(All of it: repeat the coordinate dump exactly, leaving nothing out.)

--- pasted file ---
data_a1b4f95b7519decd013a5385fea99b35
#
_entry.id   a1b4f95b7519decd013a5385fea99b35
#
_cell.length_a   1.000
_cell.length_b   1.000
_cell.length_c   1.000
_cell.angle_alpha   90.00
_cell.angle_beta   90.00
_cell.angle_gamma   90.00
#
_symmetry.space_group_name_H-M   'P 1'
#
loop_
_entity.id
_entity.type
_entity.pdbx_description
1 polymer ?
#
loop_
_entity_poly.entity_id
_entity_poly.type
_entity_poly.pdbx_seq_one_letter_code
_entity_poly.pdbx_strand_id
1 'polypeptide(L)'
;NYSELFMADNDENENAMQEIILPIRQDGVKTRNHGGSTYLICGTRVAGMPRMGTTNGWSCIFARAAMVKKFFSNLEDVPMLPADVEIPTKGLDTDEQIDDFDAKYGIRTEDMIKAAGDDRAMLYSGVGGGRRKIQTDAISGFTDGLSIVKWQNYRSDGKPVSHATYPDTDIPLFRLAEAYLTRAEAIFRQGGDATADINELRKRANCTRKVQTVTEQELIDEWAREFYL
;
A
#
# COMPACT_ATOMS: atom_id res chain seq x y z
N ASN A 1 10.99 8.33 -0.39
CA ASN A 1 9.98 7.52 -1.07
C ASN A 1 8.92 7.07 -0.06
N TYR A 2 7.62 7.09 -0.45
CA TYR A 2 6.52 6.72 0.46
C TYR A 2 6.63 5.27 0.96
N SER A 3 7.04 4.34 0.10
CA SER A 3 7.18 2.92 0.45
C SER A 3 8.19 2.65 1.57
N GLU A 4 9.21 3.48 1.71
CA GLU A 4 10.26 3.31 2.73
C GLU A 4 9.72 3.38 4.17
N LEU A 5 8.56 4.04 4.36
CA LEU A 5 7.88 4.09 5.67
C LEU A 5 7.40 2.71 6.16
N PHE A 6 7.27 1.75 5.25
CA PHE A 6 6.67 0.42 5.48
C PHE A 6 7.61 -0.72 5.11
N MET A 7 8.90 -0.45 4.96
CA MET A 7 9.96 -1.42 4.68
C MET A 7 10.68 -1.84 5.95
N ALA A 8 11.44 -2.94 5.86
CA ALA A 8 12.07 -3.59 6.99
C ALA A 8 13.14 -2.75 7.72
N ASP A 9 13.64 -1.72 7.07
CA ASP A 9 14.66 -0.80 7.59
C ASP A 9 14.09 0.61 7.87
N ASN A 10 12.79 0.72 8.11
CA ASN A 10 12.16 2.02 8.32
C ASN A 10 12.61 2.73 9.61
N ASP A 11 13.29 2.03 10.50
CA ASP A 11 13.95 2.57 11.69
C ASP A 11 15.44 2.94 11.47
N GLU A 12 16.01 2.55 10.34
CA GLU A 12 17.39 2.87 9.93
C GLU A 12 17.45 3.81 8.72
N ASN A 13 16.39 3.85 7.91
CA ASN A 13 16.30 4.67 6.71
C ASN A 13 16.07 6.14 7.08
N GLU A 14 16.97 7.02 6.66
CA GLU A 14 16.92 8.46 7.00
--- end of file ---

data_a1b4f95b7519decd013a5385fea99b35
#
_entry.id   a1b4f95b7519decd013a5385fea99b35
#
_cell.length_a   1.000
_cell.length_b   1.000
_cell.length_c   1.000
_cell.angle_alpha   90.00
_cell.angle_beta   90.00
_cell.angle_gamma   90.00
#
_symmetry.space_group_name_H-M   'P 1'
#
loop_
_entity.id
_entity.type
_entity.pdbx_description
1 polymer ?
#
loop_
_entity_poly.entity_id
_entity_poly.type
_entity_poly.pdbx_seq_one_letter_code
_entity_poly.pdbx_strand_id
1 'polypeptide(L)'
;NYSELFMADNDENENAMQEIILPIRQDGVKTRNHGGSTYLICGTRVAGMPRMGTTNGWSCIFARAAMVKKFFSNLEDVPMLPADVEIPTKGLDTDEQIDDFDAKYGIRTEDMIKAAGDDRAMLYSGVGGGRRKIQTDAISGFTDGLSIVKWQNYRSDGKPVSHATYPDTDIPLFRLAEAYLTRAEAIFRQGGDATADINELRKRANCTRKVQTVTEQELIDEWAREFYL
;
A
#
# COMPACT_ATOMS: atom_id res chain seq x y z
N ASN A 1 10.99 8.33 -0.39
CA ASN A 1 9.98 7.52 -1.07
C ASN A 1 8.92 7.07 -0.06
N TYR A 2 7.62 7.09 -0.45
CA TYR A 2 6.52 6.72 0.46
C TYR A 2 6.63 5.27 0.96
N SER A 3 7.04 4.34 0.10
CA SER A 3 7.18 2.92 0.45
C SER A 3 8.19 2.65 1.57
N GLU A 4 9.21 3.48 1.71
CA GLU A 4 10.26 3.31 2.73
C GLU A 4 9.72 3.38 4.17
N LEU A 5 8.56 4.04 4.36
CA LEU A 5 7.88 4.09 5.67
C LEU A 5 7.40 2.71 6.16
N PHE A 6 7.27 1.75 5.25
CA PHE A 6 6.67 0.42 5.48
C PHE A 6 7.61 -0.72 5.11
N MET A 7 8.90 -0.45 4.96
CA MET A 7 9.96 -1.42 4.68
C MET A 7 10.68 -1.84 5.95
N ALA A 8 11.44 -2.94 5.86
CA ALA A 8 12.07 -3.59 6.99
C ALA A 8 13.14 -2.75 7.72
N ASP A 9 13.64 -1.72 7.07
CA ASP A 9 14.66 -0.80 7.59
C ASP A 9 14.09 0.61 7.87
N ASN A 10 12.79 0.72 8.11
CA ASN A 10 12.16 2.02 8.32
C ASN A 10 12.61 2.73 9.61
N ASP A 11 13.29 2.03 10.50
CA ASP A 11 13.95 2.57 11.69
C ASP A 11 15.44 2.94 11.47
N GLU A 12 16.01 2.55 10.34
CA GLU A 12 17.39 2.87 9.93
C GLU A 12 17.45 3.81 8.72
N ASN A 13 16.39 3.85 7.91
CA ASN A 13 16.30 4.67 6.71
C ASN A 13 16.07 6.14 7.08
N GLU A 14 16.97 7.02 6.66
CA GLU A 14 16.92 8.46 7.00